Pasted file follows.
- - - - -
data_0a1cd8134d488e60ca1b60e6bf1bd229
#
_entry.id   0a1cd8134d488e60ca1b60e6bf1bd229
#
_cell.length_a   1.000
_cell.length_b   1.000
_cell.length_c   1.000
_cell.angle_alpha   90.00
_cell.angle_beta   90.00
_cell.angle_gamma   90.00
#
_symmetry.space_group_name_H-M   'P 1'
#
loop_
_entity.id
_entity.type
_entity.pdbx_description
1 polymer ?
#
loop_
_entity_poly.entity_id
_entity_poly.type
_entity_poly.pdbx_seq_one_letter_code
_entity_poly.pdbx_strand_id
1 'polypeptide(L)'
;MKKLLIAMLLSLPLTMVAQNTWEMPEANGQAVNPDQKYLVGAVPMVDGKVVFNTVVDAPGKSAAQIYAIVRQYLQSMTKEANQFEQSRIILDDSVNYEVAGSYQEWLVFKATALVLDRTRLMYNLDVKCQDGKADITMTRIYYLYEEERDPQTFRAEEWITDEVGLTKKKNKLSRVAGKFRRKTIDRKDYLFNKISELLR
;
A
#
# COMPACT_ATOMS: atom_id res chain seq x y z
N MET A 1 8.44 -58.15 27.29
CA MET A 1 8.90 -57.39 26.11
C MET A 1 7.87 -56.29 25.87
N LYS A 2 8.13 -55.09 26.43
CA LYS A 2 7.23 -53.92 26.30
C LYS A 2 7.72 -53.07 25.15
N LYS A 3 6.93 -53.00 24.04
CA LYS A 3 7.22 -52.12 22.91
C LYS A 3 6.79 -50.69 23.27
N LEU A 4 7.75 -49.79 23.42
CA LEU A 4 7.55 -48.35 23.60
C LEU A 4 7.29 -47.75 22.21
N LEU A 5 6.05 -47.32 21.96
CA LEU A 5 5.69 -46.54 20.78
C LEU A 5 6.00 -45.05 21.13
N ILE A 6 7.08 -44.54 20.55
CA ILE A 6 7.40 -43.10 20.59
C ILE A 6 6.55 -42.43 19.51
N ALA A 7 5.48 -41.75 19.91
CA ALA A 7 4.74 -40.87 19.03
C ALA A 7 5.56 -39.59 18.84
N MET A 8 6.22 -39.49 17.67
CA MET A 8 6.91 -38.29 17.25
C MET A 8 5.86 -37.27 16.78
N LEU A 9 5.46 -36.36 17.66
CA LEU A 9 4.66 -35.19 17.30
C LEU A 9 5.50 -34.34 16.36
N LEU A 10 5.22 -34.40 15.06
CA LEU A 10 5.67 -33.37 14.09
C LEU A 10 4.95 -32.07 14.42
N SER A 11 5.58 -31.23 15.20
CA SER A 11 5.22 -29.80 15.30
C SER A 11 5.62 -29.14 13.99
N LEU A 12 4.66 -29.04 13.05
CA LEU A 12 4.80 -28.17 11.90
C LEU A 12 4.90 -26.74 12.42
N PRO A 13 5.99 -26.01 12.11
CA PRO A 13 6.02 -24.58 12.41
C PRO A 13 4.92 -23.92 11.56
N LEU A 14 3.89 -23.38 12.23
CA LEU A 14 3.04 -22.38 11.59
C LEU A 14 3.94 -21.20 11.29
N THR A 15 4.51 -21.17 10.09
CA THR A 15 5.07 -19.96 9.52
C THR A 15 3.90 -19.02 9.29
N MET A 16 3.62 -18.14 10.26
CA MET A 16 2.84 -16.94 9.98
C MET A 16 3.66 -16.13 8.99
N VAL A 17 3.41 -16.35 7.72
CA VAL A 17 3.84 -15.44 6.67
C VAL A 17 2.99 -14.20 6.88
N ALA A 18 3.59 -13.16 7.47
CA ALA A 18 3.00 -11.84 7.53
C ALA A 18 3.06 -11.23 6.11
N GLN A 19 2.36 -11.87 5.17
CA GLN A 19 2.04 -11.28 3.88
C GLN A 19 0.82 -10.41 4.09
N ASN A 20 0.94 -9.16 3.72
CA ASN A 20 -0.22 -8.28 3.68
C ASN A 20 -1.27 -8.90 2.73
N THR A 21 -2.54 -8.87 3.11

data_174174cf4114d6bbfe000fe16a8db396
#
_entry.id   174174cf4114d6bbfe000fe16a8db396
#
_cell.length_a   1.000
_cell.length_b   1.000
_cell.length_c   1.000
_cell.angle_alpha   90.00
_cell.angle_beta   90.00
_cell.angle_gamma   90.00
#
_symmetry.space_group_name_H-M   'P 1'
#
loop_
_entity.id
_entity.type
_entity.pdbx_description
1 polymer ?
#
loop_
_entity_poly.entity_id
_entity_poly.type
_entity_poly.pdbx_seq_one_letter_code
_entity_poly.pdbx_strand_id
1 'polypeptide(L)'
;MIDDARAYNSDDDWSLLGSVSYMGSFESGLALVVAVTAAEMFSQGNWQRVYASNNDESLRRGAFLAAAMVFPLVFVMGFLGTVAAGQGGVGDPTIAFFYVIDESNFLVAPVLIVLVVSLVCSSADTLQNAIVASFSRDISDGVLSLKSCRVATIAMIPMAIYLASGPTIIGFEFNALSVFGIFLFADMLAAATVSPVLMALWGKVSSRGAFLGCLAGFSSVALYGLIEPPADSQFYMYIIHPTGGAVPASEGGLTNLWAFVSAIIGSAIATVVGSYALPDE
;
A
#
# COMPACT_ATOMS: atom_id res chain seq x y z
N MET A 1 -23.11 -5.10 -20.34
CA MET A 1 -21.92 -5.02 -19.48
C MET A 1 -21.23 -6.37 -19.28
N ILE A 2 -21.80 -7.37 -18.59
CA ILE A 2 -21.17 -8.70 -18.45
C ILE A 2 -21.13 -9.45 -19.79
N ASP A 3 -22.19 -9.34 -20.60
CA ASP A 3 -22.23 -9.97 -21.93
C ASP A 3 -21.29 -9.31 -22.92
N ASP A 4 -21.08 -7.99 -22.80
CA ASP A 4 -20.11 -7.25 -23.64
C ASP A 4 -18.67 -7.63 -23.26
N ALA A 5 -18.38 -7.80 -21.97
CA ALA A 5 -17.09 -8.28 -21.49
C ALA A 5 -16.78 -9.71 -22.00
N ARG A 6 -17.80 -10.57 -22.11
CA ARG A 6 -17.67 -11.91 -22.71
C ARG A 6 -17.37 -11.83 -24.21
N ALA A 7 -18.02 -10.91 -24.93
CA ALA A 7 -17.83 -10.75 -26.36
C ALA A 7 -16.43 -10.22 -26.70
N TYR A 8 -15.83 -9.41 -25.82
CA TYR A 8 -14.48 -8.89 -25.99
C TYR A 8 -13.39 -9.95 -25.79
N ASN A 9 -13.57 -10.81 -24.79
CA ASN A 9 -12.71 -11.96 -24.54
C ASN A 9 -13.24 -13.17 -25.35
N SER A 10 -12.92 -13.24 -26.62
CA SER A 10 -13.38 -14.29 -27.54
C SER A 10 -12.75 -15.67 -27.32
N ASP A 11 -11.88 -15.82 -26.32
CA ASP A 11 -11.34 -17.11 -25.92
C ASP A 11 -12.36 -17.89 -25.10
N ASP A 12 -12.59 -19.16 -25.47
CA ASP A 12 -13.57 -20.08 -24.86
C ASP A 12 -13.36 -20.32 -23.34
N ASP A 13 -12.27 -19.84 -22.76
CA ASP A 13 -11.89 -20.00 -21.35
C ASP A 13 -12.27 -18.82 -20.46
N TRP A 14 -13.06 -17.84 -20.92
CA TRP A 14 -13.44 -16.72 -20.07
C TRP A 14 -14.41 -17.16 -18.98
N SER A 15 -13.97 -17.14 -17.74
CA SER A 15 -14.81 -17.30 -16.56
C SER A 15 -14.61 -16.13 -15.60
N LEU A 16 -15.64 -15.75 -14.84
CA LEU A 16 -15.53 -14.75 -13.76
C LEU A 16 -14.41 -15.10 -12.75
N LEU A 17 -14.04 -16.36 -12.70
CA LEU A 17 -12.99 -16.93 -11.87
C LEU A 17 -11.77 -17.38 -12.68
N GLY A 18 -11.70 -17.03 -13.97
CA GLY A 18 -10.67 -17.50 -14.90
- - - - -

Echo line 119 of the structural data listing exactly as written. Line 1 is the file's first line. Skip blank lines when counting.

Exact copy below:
A